In a stark admission made by Simon Thomas head of Canterbury City Council’s planning department, in relation to the Stodmarsh Nutrient Neutrality issue; has said:
The longer-term proposals to upgrade the wastewater treatment works at Canterbury will help deal with phosphorous, and to some extent, nitrogen, but that upgrade is likely to be at least 8 years in the future.
Offsetting nitrates by changing land use (e.g. by creating wetlands).
Another way is using phosphate removal, technologies, such as those installed at Hailsham Wastewater treatment facility. These are drinking water treatment processes and not commonly used in wastewater.
Biological removal, however, this only works if there is highly concentrated sewage with a low flow rate, so may not be applicable in many situations (particularly where foul and surface water is mixed together).
Regarding the wetland solution, first one has to find the land and purchase it, plus one has to realise, wetlands take a long time to engineer and to become efficient, but there is the opportunity to improve wastewater treatment works sooner. Ian McAulay was asked if he and Southern Water could provide firm dates when the Canterbury wastewater treatment works (WWTW) will be upgraded, along with other contributing WWTW sites. But he was reluctant to do so, even though the Canterbury wastewater treatment works has the biggest impact on water quality in the Stodmarsh lakes. He did also mention the Canterbury WWTW is due to be upgraded in 8 years (2030).
So is it acceptable there is going to be no new houses built in the affected parts of Kent for the next 8 years? Well if your a developer the answer is simply NO. However, if your an environmental campaigner wanting to delay new housing the answer would more likely than not be yes.
Natural England have said that they would accept a statement which shows a collection of various improvements over the short, medium, and long term, and this would allow planning consents to be provided once more.
It takes approximately a year to build a house, so if short term solutions could start to be implemented within 12 months, the construction sector could start to function again. It is crucial for the house building sector (read developers) that this happens, as currently 50,000 houses per annum cannot be built, according to Roland Cooper (pictured) of Considine Limited. Southern Water though are elusive about providing any earlier upgrade date than 2030.
For those of you who might not be aware, 40% of the nitrogen is already in the system, and has been there for nearly 100 years; Southern Water is not starting with a clean slate, but must work to remediate historical damage to the work supplies made by our ancestors. The sole solution is NOT to build bigger wastewater treatment works. The solution must be more holistic. There is a need to plan water as a system, and create a combination of solutions.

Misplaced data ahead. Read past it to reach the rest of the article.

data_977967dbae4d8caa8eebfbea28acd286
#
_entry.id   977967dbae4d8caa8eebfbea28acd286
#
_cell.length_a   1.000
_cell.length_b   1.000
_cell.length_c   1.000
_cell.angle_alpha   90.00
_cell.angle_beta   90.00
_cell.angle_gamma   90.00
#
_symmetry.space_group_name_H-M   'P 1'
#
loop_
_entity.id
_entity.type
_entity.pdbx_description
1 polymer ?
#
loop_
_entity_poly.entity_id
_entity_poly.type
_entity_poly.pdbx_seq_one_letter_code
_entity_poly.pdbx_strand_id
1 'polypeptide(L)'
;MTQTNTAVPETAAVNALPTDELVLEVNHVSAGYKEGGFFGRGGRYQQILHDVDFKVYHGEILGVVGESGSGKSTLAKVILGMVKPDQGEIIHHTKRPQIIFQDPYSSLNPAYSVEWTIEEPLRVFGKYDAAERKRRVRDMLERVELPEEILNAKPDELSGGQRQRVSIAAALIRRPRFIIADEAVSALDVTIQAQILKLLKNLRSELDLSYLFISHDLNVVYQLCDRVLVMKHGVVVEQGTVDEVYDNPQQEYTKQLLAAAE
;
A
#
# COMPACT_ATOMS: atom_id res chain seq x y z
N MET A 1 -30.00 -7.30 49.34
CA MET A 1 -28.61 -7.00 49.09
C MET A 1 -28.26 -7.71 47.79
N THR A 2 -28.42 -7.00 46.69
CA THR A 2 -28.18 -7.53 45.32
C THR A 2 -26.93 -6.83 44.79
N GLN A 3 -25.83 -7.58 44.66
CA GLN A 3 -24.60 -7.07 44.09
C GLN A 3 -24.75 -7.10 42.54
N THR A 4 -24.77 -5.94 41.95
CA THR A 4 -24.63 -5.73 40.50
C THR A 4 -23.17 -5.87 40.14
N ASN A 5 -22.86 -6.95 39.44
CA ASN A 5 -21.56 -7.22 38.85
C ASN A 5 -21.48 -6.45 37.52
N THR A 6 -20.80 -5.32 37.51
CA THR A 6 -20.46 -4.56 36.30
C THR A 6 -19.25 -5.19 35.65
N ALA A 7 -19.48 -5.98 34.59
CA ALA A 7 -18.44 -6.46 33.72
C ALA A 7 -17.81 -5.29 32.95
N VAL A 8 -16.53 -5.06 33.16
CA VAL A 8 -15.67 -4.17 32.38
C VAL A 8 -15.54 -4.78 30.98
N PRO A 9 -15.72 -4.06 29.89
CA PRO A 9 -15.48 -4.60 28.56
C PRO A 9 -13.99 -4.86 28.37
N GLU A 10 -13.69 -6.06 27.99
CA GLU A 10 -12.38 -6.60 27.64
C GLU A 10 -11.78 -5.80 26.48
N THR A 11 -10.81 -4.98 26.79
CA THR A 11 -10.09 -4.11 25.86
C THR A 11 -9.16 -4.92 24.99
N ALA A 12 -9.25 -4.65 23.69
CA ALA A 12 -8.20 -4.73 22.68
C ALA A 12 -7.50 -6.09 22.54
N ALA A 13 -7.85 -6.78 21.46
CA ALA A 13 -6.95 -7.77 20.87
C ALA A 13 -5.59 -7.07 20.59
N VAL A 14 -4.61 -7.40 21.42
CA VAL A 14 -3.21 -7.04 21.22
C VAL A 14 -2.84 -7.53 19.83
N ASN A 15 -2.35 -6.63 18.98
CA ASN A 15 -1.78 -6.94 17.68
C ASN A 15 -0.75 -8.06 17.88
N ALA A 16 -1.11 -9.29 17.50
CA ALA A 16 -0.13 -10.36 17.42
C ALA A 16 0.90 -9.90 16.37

The housing being built today is not the problem, it is the inherited issue which is affecting water-quality at Stodmarsh according to Southern Water. However, switching off all new house building is not the solution either. Removing surface water out of the system and creating new wetlands, are not quick wins.
So is it acceptable there is going to be no new large housing developments built in the affected parts of Kent for the next 8 years. Well, if your a developer the answer is simply NO. However, if your an environmental campaigner wanting to delay new housing the answer would more likely than not be yes.
Now you think 50,000 homes per year would surely generate sufficient income to upgrade the Canterbury WWTWs. But that is not the case. 50,000 new houses does not generate sufficient income to fund the necessary infrastructure investment necessary at Canterbury. Water company revenue streams do not cover the cost of infrastructure investment, which is why all water companies borrow.
We understand that Southern Water is hosting a workshop in December (2022) looking at the system for new developments. At this workshop, partners will consider the water system and how best to work together.
Circa 60% of Kent and Medway is farmland, so if the conversation regarding the design of the water system is to be inclusive, then farmers and growers must be included in the conversation. The horticultural and agricultural sector could help create and implement holistic solutions to improve water quality. Perhaps farmers should be paid to farm water, as they are rather good at it.
Affected councils – Ashford, Canterbury, Dover Folkestone & Hythe and Maidstone are working together to proactively design solutions which is being led by Ashford and Canterbury who have both employed the same consultant, and are working together to create an in-combination solution.
We understand the affected Councils are exploring buying land, so that wetlands can be created. However, local councils and Southern Water are only two pieces of the jigsaw puzzle, central government is the third piece necessary to resolve this issue. But they as yet have failed to get involved. Until they do, the Stodmarsh Nutrient issue will rumble on, affecting Council revenues and developers bottom line. Some might say that’s not a bad thing.
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